Key to success: To play with a free mind | india | Hindustan Times
Today in New Delhi, India
May 24, 2017-Wednesday
-°C
New Delhi
  • Humidity
    -
  • Wind
    -

Key to success: To play with a free mind

If there's one major difference between our World T20 winning mindset in 2007 and now, it's in a state of mind called freedom. Gautam Gambhir writes.

india Updated: Apr 06, 2010 00:28 IST

If there's one major difference between our World T20 winning mindset in 2007 and now, it's in a state of mind called freedom.

Then, none of us really knew anything about T20 cricket. What we did know is that this looked like fun. You went out and played with absolute freedom and didn't think too much about what you needed to do. Because of that attitude, there was no real pressure — because there were no real expectations and it was the beginning of our discovery of this format.

In the time since, this world has completely changed. T20 cricket has changed in the sense of the time and effort dedicated to it. And our attitudes to it have changed. Now, especially with the IPL, it's serious business — in every sense of the word. And with that have come accompanying pressures and expectations.

I'm not sure that's fair, to players or teams. Despite the strategies, planning and detailed analysis that now go into each game, it's still essentially bang-bang cricket. So, unlike in 50-over cricket, where you can still stand around and grind out the runs if you're out of form, in this format you have no choice but to walk into the middle and whack the ball, even if you're feeling low about your game, especially in an intense, rapid-fire contest like the IPL, where there's no time to breathe or relax between games.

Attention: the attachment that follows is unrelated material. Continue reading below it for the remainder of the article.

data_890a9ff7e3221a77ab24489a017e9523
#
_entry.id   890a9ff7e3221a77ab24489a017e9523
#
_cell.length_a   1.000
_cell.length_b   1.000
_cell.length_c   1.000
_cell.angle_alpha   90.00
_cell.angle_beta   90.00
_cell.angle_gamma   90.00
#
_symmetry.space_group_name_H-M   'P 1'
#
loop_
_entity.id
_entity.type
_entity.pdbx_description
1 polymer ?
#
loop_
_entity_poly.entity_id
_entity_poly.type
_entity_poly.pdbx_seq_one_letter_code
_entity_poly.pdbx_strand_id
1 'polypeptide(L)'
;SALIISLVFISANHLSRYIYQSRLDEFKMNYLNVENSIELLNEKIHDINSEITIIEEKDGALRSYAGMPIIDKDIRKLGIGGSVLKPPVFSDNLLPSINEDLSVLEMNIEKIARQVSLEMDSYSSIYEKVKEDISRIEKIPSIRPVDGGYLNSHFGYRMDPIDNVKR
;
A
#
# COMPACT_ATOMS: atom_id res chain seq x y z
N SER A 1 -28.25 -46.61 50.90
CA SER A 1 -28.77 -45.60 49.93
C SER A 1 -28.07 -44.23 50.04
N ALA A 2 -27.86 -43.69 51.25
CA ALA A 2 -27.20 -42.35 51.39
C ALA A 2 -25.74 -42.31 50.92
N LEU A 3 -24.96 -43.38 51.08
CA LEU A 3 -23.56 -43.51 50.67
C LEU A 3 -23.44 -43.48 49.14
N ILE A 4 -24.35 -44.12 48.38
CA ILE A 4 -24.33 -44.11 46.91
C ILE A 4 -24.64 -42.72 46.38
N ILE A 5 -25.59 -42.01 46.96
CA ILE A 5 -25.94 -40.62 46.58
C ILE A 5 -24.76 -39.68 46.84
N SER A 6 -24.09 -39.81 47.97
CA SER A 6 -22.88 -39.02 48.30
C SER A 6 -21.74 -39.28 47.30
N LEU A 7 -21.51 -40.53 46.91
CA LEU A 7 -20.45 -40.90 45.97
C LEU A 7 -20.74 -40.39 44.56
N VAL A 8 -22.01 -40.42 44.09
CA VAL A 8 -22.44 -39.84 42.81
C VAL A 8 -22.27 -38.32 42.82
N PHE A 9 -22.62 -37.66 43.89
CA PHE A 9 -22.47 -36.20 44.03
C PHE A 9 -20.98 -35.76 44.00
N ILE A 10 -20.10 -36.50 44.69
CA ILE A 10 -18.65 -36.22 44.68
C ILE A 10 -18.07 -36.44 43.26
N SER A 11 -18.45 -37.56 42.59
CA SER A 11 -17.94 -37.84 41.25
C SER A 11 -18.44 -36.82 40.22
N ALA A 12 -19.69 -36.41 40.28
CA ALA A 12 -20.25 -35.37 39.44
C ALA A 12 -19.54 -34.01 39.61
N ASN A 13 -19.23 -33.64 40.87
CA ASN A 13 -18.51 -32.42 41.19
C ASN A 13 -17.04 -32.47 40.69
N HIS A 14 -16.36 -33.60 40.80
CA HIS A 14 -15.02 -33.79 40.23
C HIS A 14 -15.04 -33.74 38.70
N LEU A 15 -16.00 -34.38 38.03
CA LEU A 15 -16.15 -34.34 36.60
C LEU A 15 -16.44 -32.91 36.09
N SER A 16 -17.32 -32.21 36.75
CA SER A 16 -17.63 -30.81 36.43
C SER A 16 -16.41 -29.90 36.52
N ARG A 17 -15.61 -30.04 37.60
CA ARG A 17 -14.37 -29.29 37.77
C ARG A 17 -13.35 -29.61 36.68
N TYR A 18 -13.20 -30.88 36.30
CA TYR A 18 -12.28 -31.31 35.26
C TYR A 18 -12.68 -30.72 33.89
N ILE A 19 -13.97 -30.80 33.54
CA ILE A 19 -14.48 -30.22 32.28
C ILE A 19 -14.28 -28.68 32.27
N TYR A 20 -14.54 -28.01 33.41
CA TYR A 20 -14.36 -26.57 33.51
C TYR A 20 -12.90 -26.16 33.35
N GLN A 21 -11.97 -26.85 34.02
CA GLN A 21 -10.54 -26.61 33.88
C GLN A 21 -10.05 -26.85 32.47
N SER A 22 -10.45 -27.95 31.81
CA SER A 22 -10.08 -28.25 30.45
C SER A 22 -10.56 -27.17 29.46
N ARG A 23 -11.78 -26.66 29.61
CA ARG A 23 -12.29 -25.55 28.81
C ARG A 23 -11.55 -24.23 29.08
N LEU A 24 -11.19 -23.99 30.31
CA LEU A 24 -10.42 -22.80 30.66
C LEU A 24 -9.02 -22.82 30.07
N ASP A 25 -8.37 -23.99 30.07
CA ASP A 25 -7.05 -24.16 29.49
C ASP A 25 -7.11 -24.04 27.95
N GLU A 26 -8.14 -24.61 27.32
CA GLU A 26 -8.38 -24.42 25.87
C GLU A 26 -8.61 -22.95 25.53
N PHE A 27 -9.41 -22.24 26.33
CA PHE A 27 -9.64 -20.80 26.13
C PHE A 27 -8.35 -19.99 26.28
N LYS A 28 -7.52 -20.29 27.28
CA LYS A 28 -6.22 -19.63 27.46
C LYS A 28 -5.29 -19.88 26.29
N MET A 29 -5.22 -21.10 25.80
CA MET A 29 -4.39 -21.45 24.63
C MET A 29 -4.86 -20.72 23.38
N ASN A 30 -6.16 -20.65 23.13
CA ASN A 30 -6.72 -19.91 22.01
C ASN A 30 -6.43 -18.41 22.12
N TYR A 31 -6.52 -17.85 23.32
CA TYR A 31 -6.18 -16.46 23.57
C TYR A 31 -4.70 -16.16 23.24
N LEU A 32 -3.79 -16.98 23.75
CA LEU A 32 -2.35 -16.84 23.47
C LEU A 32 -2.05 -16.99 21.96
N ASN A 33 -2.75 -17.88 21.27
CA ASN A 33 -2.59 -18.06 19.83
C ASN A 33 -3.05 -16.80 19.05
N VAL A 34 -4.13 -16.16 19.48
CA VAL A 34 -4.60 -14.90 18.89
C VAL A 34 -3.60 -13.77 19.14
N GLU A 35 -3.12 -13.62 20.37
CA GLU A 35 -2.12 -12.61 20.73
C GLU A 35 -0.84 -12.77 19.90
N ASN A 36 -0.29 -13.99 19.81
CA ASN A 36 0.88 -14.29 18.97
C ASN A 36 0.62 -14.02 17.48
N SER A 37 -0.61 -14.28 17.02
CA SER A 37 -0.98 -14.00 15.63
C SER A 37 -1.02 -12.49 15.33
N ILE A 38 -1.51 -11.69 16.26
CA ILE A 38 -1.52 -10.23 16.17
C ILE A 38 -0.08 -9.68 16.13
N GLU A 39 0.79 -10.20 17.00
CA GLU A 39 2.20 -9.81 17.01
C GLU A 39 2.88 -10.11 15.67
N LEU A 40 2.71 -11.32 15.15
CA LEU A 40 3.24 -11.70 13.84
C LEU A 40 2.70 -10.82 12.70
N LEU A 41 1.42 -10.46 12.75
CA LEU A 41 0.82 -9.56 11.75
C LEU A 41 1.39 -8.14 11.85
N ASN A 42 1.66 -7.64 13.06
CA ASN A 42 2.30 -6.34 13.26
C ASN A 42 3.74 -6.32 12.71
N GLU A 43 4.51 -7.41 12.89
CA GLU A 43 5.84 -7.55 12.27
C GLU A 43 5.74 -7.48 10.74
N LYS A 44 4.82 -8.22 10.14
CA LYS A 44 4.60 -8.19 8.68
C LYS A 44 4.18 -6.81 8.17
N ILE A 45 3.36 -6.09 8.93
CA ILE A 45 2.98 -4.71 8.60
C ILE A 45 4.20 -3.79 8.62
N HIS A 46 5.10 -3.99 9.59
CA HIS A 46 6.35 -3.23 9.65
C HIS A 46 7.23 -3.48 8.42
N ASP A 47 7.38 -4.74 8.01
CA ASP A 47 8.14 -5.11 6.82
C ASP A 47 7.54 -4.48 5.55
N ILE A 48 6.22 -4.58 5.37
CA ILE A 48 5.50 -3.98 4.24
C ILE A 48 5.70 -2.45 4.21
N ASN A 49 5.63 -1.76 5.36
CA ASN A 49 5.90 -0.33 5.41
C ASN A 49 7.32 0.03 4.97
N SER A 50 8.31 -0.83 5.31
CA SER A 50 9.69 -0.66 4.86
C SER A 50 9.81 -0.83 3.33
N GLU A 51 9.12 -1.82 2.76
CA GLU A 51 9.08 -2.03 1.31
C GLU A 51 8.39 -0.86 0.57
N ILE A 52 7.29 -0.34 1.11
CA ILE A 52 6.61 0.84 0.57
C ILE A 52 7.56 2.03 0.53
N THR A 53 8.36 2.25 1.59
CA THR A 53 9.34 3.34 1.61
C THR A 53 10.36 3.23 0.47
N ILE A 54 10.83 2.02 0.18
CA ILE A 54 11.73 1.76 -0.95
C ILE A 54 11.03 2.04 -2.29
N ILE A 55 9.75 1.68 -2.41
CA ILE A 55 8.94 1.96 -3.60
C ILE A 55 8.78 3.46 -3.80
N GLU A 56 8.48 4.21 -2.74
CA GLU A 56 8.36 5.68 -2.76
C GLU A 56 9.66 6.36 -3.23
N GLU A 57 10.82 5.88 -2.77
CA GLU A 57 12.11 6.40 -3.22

I read an interview with Brendon McCullum where he said that you shouldn't ever feel like a failure in this format because you're bound to have more failures. I completely agree but it's not easy. As a result, T20 cricket can get you down if you allow it to and that's what we need to guard against.

What will help is if players aren't judged on the basis of T20 performances. There's so little time to come back and you're really betting against yourself to do so, if you're in the middle of a lean patch. Depending on an individual's mental make-up, it can get depressing — though there are those happy-go-lucky guys who go out and wallop the ball come what may.

But as a captain, what I tell all my players is that whatever contribution they make, however little, it is valuable in a certain context.

I also tell them to go easy on the expectations, know that the chance of failure is high, and just play with freedom. That's the only way you can succeed — if you just allow yourself to express yourself.

Which is really what we should do tomorrow against KKR — a very dangerous team. In Sourav, they have a canny captain and in the Eden crowd, they'll have a 45,000-strong 12th man. It's all very exciting but a tremendous challenge and a test of character. One we hope to pass.